Cold Sandwiches and All by E. M. Epps
Overall Rating: 4 (xoxo)
Quick & Dirty summary: Rosemary is a typical modern woman, if you think of the typical modern woman as one who reads a lot, has been employed in a lot of different jobs, and isn’t afraid to put her heart on the line. When Rosemary and her business partner and best friend get the (unfortunate) job of a lifetime redecorating a room in the King’s castle, she’s surprised to come across the King and promptly fall in love. Lucien, as the King, knows that he’s not the most handsome fellow in the world, so he’s just as surprised as Rosemary when the chemistry between them sizzles. Rosemary is everything that Lucien would want, but he can’t have her. Lucien is determined to push Rosemary away. Rosemary is determined to fight for the man she loves.
The characters in this novel are well developed and wonderful. Rosemary is ridiculous in the best possible way and Lucien is somehow both insecure and an alpha male, making the pair of them intriguing, loveable and funny as all get out. This is billed as a romantic comedy, and it definitely should be considered one, but it doesn’t follow all of the typical tropes of the genre. There is a bit of magic, a modern sensibility, and yet a historical edge to the whole thing that I find delightful.
The secondary characters are also well developed and delightfully described. I especially love Rosemary’s roommate, Sasha, and am hoping to see more of her in future novels. Rosemary’s neighbors are also painted vividly, as well as Lucien’s staff. There are a lot of people in this book to be enthralled with, making it a fun read.
So, you may be wondering why I gave it four stars instead of five. Well, the first is because the tone of the novel is a little distant. There’s some formality there that makes it hard to slide completely into the novel’s world. In my opinion, it’s typical of historical romances, but this isn’t exactly a historical romance. The second minor annoyance with the novel is that the single problem of the novel, the whole issue driving the plot, is somewhat superficial and terribly resolved in the end. It’s not that it’s unfeasible, the ending, it’s that it’s almost too simple. Part of it is too simple because Epps has written Rosemary’s character so well, that I as the reader roll my eyes because it’s obvious what the solution is. Sorry this critique is both vague and somewhat nonsensical, but I can only be clearer if I write spoilers and I hate that.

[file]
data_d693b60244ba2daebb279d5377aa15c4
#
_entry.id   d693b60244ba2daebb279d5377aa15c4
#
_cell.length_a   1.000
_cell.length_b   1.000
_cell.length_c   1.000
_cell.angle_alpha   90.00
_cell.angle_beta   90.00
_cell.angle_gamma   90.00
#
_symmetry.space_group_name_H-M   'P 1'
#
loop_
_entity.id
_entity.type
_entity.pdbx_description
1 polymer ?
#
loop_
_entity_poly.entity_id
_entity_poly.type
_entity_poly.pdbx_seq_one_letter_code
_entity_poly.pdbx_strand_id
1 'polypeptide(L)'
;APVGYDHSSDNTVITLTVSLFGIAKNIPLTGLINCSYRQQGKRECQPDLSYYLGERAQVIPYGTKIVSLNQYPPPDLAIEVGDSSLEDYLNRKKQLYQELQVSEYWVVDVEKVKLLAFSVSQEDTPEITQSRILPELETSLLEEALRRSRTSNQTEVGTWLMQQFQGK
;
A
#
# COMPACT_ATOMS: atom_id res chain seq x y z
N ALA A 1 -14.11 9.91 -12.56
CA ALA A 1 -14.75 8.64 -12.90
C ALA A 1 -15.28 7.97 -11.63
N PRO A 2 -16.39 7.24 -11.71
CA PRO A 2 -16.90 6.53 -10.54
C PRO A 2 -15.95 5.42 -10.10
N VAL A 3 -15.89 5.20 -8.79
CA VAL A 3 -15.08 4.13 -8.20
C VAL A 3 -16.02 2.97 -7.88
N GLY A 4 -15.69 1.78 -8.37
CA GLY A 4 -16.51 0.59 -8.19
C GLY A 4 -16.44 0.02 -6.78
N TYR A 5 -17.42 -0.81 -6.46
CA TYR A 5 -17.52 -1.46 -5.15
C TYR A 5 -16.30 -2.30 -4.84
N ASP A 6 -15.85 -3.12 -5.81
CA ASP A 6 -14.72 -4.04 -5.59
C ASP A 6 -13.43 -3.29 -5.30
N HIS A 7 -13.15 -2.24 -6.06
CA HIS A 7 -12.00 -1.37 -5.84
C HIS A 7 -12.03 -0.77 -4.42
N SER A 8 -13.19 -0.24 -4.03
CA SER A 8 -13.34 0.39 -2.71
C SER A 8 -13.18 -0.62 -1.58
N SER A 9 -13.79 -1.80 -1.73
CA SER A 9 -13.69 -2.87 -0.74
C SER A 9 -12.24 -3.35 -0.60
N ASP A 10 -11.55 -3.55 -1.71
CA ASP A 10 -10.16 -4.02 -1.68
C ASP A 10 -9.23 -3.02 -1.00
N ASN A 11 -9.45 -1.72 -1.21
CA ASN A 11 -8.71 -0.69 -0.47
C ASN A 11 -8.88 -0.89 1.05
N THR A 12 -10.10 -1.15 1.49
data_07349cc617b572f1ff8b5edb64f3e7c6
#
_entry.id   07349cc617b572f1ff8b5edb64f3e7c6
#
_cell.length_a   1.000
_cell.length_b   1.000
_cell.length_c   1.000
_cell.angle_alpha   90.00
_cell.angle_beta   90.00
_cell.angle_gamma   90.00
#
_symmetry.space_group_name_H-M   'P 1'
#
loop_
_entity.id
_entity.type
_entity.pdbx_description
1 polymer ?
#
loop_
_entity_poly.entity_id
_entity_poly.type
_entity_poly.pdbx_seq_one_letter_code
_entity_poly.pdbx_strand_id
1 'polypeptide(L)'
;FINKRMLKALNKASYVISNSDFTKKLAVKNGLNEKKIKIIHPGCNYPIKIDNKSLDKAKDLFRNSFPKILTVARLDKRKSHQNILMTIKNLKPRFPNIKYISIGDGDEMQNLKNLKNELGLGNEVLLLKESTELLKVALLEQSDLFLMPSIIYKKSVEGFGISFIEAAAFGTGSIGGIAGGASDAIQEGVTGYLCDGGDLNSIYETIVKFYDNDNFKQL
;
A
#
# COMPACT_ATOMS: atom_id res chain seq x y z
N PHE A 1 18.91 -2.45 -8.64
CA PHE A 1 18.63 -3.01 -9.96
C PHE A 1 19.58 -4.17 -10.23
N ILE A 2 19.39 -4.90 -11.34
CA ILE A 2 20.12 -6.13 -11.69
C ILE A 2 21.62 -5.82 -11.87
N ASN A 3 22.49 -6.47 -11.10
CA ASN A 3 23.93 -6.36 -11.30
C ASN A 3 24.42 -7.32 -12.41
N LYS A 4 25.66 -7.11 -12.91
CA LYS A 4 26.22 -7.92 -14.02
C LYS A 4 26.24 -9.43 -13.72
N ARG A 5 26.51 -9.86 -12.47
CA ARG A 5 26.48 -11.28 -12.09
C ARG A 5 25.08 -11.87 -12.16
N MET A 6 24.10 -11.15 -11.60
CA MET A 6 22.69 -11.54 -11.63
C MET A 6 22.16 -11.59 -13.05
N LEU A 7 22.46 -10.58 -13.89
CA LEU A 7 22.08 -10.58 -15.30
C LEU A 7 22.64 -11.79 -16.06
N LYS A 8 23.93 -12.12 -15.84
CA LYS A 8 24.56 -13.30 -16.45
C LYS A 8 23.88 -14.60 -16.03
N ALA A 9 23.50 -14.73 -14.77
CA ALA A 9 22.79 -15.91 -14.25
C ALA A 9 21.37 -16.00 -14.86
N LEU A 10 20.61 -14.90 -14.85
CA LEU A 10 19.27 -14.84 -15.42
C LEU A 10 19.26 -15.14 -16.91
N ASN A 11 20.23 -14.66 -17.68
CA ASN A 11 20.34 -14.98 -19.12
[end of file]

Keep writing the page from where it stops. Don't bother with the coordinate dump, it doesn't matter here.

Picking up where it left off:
My last point is a bit of a pro and a con: while this is a romantic comedy, the romance is very light. Essentially it feels like their love story is just beginning at the end of the novel. This doesn’t bother me too much because that’s how life is, the real romance is after you’ve decided to let yourself be in love, but it means I’m hoping for an extra amazing sequel, which the author tells me she is currently writing. So I love this book, I am enthusiastic about this book, but I’m waiting for more.
Is it worth buying? (Kindle $5.99)
Okay, so for a Kindle book this is kind of expensive, but still, I have to tell you to buy it anyway. This is such an unusual book. If you don’t think you’ll like it, then don’t risk it. But if this is up your alley then it is well worth the 6 bucks. If you’re like me and have Kindle Unlimited then it’s free! And, if you find that you love E. M. Epps (who goes by Emma) so much, you can actually become a “patron” (yes like in the Renaissance era) and get every single book and short story from her for free for as long as she publishes. And I think she’s pretty young, so that potentially means a lot of stories. Emma, if you read this review and I have the details wrong, please let me know.
Something else you might enjoy:
I feel like I recommend Amy Harmon books a lot, but if you like Cold Sandwiches then you’ll probably like The Bird and the Sword. It’s not a romantic comedy, but it has some similarities with magic, a kingdom and “truth” that you might find interesting. You can read my review of it here to see if you’d like it.